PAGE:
Why Companies Need To Pay Attention To Their Brand Purpose
From the spread of COVID-19 and the exposure of racial injustices to the devastating effects of climate change, our world is in a constant state of flux.
But how do brands navigate such an ever-changing world? How do companies deal with sensitive issues? By having a strong brand purpose at their core, says Contagious’s Editor-At-Large, Katrina Dodd, and Unruly’s Global VP Insight and Solutions, Rebecca Waring.
Speaking at yesterday’s ‘Cannes Reconstructed’ event, Katrina emphasised that “having a strong brand purpose helps you navigate difficult times and sensitive issues, allowing your brand to take an active role and become part of the conversation naturally”.
Rebecca added, “having strong brand purpose is key in giving your brand a voice and helping people to feel connected to it on an emotional level, which in turn boosts key business metrics, including brand recall, favourability and intent to purchase. Unruly often tests ads for brands before they go to market to ensure their tone and message aligns with their brand purpose and resonates with their target audience”.
Katrina used the beauty brand Dove as an example of a company that has a great brand purpose at its core.
Their commitment to helping consumers develop a positive relationship with the way they look is reflected throughout the products they sell, the service they provide and their advertising efforts. Their long-running campaign for ‘real beauty’, which launched in 2008, emphasises their brand purpose by working to expose harmful stereotypes of women in the media, and put natural beauty in the limelight.
By centralising this as their brand purpose, these messages have become synonymous with the Dove brand, and as a result they were able to quickly adapt this message when the pandemic struck, finding a natural way to get involved in the conversation.
We ran this ad through our emotional testing and targeting tool, UnrulyEQ and found it performed above average for all key business metrics, scoring particularly high for purchase intent (46% vs. 31% UK norm) and brand favourability (45% vs. 30% UK norm).
This is a great example of how having a strong brand purpose in place can help you quickly adapt your advertising efforts to a difficult situation.
Katrina also spoke about climate change and how global brands should be using their power and creativity to help solve this ongoing issue.
She made the point that many brands find it difficult to naturally fit into the climate change conversation. However, if your brand purpose reflects your intentions to make the world a better place, you should be able to find ways your brand can have a positive impact.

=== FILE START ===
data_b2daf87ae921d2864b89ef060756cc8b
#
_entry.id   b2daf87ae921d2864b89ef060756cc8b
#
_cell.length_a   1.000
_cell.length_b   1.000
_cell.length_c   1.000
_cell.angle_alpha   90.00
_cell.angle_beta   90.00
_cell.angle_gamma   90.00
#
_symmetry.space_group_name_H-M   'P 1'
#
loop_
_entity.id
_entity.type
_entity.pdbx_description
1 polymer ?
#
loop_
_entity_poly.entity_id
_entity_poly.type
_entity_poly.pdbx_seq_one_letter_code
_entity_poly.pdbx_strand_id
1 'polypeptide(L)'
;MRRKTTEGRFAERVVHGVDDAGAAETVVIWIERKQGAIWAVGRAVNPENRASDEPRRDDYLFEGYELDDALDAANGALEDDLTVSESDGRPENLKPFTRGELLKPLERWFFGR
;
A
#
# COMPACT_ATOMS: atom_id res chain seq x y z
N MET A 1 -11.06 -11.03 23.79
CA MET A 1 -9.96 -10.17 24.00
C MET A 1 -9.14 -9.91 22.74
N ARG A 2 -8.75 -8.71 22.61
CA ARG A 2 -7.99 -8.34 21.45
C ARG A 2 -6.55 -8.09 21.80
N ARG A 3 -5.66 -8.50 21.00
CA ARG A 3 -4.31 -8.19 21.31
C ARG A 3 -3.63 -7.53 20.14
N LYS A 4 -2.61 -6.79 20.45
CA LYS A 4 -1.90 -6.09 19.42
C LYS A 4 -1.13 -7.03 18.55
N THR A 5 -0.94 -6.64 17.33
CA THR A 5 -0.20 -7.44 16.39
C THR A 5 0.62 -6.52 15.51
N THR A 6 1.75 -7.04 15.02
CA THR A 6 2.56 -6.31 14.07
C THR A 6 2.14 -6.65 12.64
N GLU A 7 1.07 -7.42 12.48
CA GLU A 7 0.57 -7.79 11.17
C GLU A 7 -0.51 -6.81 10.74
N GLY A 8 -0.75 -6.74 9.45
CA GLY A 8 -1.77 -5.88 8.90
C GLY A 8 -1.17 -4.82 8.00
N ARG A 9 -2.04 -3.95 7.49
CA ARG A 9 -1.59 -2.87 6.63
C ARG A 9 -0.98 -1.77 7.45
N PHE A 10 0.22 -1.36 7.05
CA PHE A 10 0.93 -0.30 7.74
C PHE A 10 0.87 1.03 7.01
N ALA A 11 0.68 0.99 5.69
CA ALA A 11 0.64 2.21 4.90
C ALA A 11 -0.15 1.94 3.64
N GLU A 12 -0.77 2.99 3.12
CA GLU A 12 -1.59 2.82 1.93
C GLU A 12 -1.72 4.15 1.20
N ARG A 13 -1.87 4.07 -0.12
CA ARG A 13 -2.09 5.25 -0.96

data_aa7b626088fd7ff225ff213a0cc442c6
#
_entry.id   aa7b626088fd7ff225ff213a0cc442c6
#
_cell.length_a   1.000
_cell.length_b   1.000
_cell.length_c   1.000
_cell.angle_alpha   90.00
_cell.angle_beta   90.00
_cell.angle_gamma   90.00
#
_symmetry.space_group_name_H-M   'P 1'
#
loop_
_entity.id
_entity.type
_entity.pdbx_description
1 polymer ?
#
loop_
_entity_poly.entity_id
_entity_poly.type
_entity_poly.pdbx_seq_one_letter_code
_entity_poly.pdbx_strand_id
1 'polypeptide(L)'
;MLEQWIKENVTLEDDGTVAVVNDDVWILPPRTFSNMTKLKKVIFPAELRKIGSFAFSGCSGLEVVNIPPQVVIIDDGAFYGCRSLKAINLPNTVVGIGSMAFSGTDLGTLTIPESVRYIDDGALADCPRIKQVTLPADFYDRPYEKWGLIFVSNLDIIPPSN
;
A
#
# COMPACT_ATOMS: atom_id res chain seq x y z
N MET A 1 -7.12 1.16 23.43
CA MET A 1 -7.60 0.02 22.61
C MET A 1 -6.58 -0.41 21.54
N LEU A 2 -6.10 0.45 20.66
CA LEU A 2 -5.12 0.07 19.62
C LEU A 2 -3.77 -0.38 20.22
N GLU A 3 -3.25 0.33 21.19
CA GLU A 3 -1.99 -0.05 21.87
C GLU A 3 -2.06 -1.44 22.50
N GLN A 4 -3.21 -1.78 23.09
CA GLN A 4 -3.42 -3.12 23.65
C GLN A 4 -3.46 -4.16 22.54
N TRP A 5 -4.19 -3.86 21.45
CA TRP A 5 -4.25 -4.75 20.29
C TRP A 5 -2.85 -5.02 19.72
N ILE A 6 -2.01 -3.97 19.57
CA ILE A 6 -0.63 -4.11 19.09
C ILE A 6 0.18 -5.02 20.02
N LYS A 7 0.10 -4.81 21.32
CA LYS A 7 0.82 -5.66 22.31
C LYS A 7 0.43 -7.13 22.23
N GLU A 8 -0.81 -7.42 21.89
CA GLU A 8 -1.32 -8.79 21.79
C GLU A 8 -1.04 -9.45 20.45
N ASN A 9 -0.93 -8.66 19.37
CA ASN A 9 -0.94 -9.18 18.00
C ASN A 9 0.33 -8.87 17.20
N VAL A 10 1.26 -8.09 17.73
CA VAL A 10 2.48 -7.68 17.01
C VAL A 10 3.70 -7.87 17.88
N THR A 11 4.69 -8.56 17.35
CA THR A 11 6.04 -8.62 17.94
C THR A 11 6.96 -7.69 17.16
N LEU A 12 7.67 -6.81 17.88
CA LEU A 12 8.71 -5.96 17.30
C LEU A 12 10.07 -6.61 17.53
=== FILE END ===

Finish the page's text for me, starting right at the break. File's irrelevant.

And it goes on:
She looked at an example from a French 3D printing company Dagoma. It’s not a brand you would immediately associate with the climate change movement, but by ensuring sustainability is kept at the forefront of everything they do, they came up with an amazing campaign around printing missing toy parts and sharing the instructions online to help parents fix their toys rather than buying new ones.
She also looked at apparel brand Adolpho Dominguez, which has built its commitment to the environment into the very core of its brand and uses the motto ‘we are the children of the earth, not their owners’.
This means being part of the climate change conversation comes very natural to them and they recently launched an extremely successful campaign based around investing in good clothes and reusing old ones instead of fast fashion, which is having huge implications on the environment.
Purpose is no longer something brands can choose to opt in to or not. Consumers, now more than ever, expect brands to act responsibly and have a voice when it comes to important issues.
We found this to be true in a study we recently carried out on advertising during COVID-19. It showed that most people still wanted to hear from advertisers (only 2% of US consumers thought advertising should be paused). Respondents also said they wanted to hear how brands are supporting staff and consumers (22%) or wanted informative messages about COVID-19 (21%).
It’s not as easy as you think, though. Companies need to ensure their brand purpose is genuine, otherwise consumers will call them out. We’ve seen this happen recently though the Black Lives Matter movement, with many brands being called out for jumping on the bandwagon because their actions don’t align with the values of the movement.
This has made many brands realise the importance of having a strong brand purpose at the centre of everything they do. Not having this can have severe effects on key business metrics, especially brand reputation.
Creating a brand purpose is a challenging task, but as we’ve seen, getting it right can have a hugely positive outcome for your brand.
If you need to rethink your brand purpose, we’ll leave you with some questions from Katrina to think about:
- What are the internal issues we need to address to feel good about our company and culture?
- Do we have a clear organising principle? Seriously, OK, what is it?
- What could we do to become better community platers or potential collaborators?
- Where can OUR expertise and resources make the greatest impact?